He was a little John Walton, a little Archie Bunker. Equal parts Ward Cleaver and Red Forman with a smidgen of Frank Costanza and sliver of Tony Soprano. A shot of Einstein -tempered with a bit of Coach from Cheers. He was a little more ‘Drill Sergeant from Full Metal Jacket’ than he was Howard Cunningham…but only a little.
He was born on the 5th of July,1944. His given name was Steven Gary Ashmore but his mom chose to call him Gary…a decision he believed to be solely responsible for the fact that he never walked on the moon or played starting center for the Fighting Illini. The fact that he was 5’9" and never drove over 50, not withstanding.
At age 62, he announced that–from that point forward –he would only answer to Steve.
That campaign lasted nine days.
The love and faithful devotion to his wife, Terri, however, lasted for over 50 years. When he died on April 7th at the age of 76, he was able to do so at home because of her. His biggest fear in life was becoming a burden and because of her strength and resilience, he never felt like one.
Her abiding love –along with the deep faith instilled in him by his parents Vernon and Beatrice (Van Blaracum) Ashmore –were what allowed him to pass in peace.
It was a peace that often eluded him in life. There was the whole Steve/Gary debacle. He was also a middle child. The shortest boy in his class for 12 years straight. A Marine Corp ‘boots on the ground’ Vietnam Veteran. These things haunted him.
They were the filter that often kept him from seeing exactly how fortunate he was.
But they did not stop him from leading a full and productive life. He was outstanding at his job as a District Sales Manager for Central Soya, Golden Sun and Kent Feeds. Over the years, he earned countless awards for outstanding achievement in sales but more than the accolades, he was very proud of the fact that his sales managers were never happy to hear from him and his customers always were. As one of his favorite and most respected boss’s put it ‘You’re a giant pain in my ass but the best salesman I’ve got. I’d take 10 just like you.’
Gary was equally devoted to his family. Growing up, his children knew that they were what he considered his most important job. He was at every one of their sporting events and one of his daughter’s band concerts. That was a special brand of hell he chose not to revisit.
Grandparenting, though. That was his wheelhouse. His grandchildren were his pride and joy but –at the end of the day –not his responsibility. Which left him free to completely enjoy them. And he did.
In addition to his grandkids, Gary’s favorite things included bacon, Bud Light, peanut butter, Sam’s Club, Stevie Wonder, George Strait, The Sopranos, Cardinal baseball and Illini Basketball. He appreciated a good baseball cap and a well constructed t shirt –he had hundreds of each. He also cherished his years of being part of the GC Fantasy Football Group and Golf Sundays with Vince and his buddies.
He loved dogs and redheads. So you can imagine how he felt about his red Golden Retriever Oskee, who he missed every day of the last 11 years. His Goldendoodle Murphy was his constant companion for the past 10 years and probably the only creature on earth who ever truly liked him best.
Gary also appreciated strong women. Which is fortunate because he was surrounded by them. There was his mom, Bea, who defined tenacity. His beloved younger sister and best-buddy Vicki was someone he always looked up to; literally and figuratively. She taught him early on that women are –in fact –the superior sex. He married Terri and she came with a mom, Millie –who has always been 15 feet of audacity crammed in a 5 footbody; and two sisters –Janni –who Gary called ‘the single best person I have ever known, including you, no offense"; and Kathy who would give her dog an organ if it needed one, removing it herself, if necessary. Each of them has been through it all and come out shining on the other side.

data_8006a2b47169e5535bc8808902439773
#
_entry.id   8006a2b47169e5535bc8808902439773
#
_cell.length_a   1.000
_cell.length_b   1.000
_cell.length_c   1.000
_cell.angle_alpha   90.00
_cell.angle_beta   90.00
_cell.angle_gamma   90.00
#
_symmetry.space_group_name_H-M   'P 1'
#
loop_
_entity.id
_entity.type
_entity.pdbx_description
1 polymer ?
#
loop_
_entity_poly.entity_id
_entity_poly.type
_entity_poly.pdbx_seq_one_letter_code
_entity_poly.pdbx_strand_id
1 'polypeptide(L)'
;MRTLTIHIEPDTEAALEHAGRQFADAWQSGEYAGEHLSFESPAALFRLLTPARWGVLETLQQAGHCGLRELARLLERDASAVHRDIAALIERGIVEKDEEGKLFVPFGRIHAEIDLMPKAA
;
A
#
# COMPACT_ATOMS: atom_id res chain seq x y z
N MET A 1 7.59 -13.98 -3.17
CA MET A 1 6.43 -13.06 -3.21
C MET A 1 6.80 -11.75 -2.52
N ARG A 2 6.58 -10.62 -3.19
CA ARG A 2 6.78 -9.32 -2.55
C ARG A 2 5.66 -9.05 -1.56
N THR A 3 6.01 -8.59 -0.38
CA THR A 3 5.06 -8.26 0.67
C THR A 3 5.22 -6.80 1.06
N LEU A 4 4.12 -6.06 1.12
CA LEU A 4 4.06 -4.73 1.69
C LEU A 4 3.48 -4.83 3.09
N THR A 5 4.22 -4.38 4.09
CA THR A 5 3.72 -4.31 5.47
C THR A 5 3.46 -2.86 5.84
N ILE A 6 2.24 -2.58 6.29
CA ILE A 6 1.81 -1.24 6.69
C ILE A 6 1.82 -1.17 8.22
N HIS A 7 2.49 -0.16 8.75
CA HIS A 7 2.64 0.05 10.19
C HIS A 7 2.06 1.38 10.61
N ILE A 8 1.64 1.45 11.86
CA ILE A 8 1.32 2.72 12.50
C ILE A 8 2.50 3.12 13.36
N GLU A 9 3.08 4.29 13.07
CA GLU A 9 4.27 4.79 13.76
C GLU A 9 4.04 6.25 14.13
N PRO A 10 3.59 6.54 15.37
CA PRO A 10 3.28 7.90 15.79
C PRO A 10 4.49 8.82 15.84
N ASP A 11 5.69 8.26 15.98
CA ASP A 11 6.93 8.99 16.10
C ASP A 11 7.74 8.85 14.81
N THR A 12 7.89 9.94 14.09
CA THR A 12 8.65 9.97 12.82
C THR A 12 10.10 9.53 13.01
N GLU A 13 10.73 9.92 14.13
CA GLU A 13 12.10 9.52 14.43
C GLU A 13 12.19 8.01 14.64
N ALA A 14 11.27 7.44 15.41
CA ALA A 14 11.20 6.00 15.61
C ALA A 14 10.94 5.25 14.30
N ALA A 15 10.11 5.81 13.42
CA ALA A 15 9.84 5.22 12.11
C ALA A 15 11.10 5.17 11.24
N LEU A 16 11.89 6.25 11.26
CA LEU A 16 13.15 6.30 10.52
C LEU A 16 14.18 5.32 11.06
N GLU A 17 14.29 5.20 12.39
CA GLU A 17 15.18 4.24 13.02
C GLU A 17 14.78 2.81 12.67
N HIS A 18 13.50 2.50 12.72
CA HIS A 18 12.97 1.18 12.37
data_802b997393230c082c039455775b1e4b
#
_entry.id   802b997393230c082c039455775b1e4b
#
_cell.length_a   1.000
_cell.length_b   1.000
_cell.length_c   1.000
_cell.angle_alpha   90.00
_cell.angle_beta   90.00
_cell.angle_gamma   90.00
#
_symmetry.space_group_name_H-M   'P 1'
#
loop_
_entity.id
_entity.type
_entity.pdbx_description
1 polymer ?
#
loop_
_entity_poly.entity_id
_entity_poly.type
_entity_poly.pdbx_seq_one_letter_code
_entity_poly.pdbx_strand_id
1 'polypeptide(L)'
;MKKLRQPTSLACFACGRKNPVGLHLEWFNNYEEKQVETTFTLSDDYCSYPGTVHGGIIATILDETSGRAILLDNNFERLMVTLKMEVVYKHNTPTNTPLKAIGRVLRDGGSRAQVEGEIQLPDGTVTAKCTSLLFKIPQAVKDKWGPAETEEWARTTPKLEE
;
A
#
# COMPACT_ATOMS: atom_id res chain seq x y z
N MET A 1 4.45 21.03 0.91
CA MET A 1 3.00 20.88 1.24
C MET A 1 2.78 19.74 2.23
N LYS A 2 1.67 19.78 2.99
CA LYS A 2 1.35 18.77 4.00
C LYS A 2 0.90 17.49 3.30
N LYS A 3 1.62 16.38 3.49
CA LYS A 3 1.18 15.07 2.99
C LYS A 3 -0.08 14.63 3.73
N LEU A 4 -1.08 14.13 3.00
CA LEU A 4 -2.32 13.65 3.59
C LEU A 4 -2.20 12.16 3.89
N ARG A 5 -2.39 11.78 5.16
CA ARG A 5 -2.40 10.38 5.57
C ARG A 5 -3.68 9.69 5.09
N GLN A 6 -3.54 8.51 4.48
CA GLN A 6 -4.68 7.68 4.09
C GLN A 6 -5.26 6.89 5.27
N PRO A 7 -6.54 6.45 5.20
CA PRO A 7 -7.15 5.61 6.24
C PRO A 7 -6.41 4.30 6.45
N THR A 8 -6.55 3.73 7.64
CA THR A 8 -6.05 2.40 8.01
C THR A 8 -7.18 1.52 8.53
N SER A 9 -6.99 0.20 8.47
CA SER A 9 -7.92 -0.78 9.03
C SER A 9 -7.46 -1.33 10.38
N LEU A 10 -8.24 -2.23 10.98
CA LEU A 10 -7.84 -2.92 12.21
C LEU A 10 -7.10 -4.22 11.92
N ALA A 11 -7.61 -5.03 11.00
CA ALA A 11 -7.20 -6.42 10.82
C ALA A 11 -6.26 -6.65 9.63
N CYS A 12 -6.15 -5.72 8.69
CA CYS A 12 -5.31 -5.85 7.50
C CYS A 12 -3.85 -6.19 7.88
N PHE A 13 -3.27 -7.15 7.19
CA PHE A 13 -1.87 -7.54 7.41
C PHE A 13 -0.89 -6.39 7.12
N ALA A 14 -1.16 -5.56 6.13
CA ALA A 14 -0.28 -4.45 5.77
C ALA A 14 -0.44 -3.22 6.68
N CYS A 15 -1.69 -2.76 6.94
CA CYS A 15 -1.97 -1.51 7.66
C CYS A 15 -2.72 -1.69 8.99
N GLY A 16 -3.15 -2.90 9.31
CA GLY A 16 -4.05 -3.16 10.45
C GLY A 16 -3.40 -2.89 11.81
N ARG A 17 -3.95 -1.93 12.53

He raised his daughter to be a strong woman and raised his son to marry one. Neither disappointed him.
One of the other great gifts of Gary’s life was the close friendship he developed with his older brother, Dale and his beloved wife Carla over the past 20 years.
Owing again to his good fortune, Gary was preceded in death only by his parents and his father-in-law, Vince Yagich.
God must have known he could not bear to lose any other loved ones.
They include: his wife Terri of Gibson City; son Jay (Victory) Ashmore of Roswell, Ga; daughter Shelbie (David) McClure of rural Gibson City; grandchildren Rylie, Gibson, Reid and Ash; sister Vickie (Jim) Osman of Bethany; brother Dale (Carla) Ashmore of Gibson City, Mother-In-Law Mildred Yagich of Gifford; sisters-in-law Janice Tarver and Kathy (Brian) Bushley of Rantoul. Gary is also survived by countless nieces and nephews –each and everyone of them ‘good kids’.
Gary also had the best lifelong friends in Tom Royal, Dave Schmidt, Terry Bell and Jim Osman.
Gary’s family would like to offer their most heartfelt thanks to Transitions Hospice of Champaign; particularly Lindsey, Tom and Deanna. Their strong and gentle care of Gary and above-and-beyond support of Terri over the past year will never be forgotten. To Ed Taylor, your selfless display of friendship helped Gary move on without fear. Thank you from the bottom of our hearts.
To honor Gary’s enormous love of dogs, memorial contributions may be made to Ruby’s Rescue and Retreat, 4035 E 600 North Road, McLean IL 61754.
A visitation will be held Sunday, April 11 from 1-3pm at Rosenbaum Funeral Home in Gibson City. Please come as you are. Yankees and Reds apparel will be tolerated out of respect for Tom Royal and Terry Bell, but anyone showing up in Cubs gear runs the risk of being eternally haunted. Don’t say we didn’t warn you.
There will be no formal funeral. He hated them and wouldn’t have come.
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